Disney CEO Bob Iger is well aware that Disney+ can’t match the variety and volume of Netflix’s endless library of original content. “We knew when we launched that we were launching with a modest amount of original programming and that it would build over time,” he said on Tuesday’s earnings call. Here’s the thing: Disney isn’t concerned about catching up to Netflix’s prodigious programming development. The market-leading streaming service is investing $17 billion into content in 2020; Disney+ has set aside “just” $1 billion for originals in its first year. The Mouse House is fighting the streaming wars on its own terms.
Iger revealed that Disney+, which is leveraging high-profile franchise brands such as Marvel, Star Wars and Pixar to attract usage, has already garnered a staggering 28.6 million subscribers since its launch. This expectation-shattering surge has prompted analysts to revise their long-term projections for the service. Digital TV Research analyst Simon Murray forecasts that Disney+ will now surpass 126 million worldwide subscribers by 2025, according to The Hollywood Reporter. Netflix currently has 167 million worldwide subscribers.
Here’s the big caveat: we have no idea how many of the 6 million or so Disney+ subscribers operating on a 12-month free trial will remain once they’re required to pay up. Projections like this are also notoriously inexact. One analyst previously forecast 15 million subscribers for Disney+ within its first year while Disney executives were initially aiming for between 60 million and 90 million subscribers by 2024. Everyone is shooting from the hip here. But Digital TV Research’s projection reflects the industry’s overall evaluation of Disney+. This platform is a juggernaut in development.
Thanks to its considerable library of branded entertainment (The Simpsons, Star Wars: The Clone Wars, Marvel movies, etc.), Disney+ has more than enough legacy content to retain existing customers and avoid churn. But exclusive original programming is what drives new subscription growth. Outside of The Mandalorian, which is generating global demand, some viewers have complained that Disney+ is lacking in must-see originals. But Iger isn’t going to shift the service’s programming strategy to compete on Netflix’s level. “Sixty-five percent of the people who watch Mandalorian watch at least 10 other things on the service,” he said. Translation: aggressive content spending isn’t needed when Disney boasts such a bountiful war chest of attractive IP. Mic drop.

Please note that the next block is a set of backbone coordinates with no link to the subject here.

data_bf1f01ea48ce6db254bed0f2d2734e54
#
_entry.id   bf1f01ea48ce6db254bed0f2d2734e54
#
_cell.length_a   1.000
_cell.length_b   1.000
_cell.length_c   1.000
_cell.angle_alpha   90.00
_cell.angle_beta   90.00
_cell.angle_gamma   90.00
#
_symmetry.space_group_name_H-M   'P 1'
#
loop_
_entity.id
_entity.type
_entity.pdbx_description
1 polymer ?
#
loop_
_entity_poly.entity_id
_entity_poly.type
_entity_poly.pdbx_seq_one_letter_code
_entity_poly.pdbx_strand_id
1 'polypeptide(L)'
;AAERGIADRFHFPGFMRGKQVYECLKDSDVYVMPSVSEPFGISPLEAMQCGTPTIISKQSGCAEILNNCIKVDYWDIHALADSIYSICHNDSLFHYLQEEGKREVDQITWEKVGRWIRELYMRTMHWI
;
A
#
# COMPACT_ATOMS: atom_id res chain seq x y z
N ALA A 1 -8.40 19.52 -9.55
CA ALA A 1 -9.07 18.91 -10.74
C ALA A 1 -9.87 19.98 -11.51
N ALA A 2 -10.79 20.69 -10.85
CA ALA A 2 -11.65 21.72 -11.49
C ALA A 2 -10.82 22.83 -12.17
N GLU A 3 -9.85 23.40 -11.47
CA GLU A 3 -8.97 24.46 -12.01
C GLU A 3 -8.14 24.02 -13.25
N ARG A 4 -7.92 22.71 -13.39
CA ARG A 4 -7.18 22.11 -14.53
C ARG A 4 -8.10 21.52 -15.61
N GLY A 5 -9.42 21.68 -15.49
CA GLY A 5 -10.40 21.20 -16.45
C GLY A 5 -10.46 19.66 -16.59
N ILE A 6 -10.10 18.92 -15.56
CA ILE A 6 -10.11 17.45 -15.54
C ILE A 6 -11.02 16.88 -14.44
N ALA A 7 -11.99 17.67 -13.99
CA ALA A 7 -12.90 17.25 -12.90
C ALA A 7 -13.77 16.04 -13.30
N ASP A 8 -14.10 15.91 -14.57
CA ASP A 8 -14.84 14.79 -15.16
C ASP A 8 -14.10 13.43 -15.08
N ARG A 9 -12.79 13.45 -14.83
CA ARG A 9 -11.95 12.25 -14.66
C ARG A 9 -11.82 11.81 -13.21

Disney+ will launch in Europe in two months and hopes to be available worldwide within two years. The service will be jockeying for position with incumbents such as Netflix and Amazon Prime Video (the Disney-operated Hulu is included in the company’s popular $12.99 streaming bundle along with ESPN+) as well as newcomers Apple TV+, HBO Max and Peacock. “There’s obviously more competition coming into the space, but there isn’t any competition that is like ours,” Iger said.
Disney appears to be angling for event-level streaming releases that feel special due to their rarity rather than frequent content drops every week. There are as many as seven Marvel miniseries in the works, with The Falcon and the Winter Soldier debuting in August and WandaVision arriving in December. Each will have blockbuster budgets to match their big screen counterparts. Lucasfilm is also developing a handful of Star Wars series to join The Mandalorian, which will debut Season 2 in October, though their statuses remain unknown at this time. Disney’s executive team said they expect sign-ups to surge ahead of these releases.
Digital TV Research projects Netflix to sit at nearly 238 million subscribers by 2025, against its 126 million-subscriber projection for Disney+. While Netflix’s domestic growth has plateaued, there’s still ample reason to believe it can accrue tens of millions of new customers abroad where it boasts unmatched years-long investments. Disney+ may not necessarily surpass Netflix in global subscribers and the streaming wars aren’t a zero-sum game with a sole winner. But it’s quickly become apparent that Disney+ will be a dominant force in the streaming industry moving forward.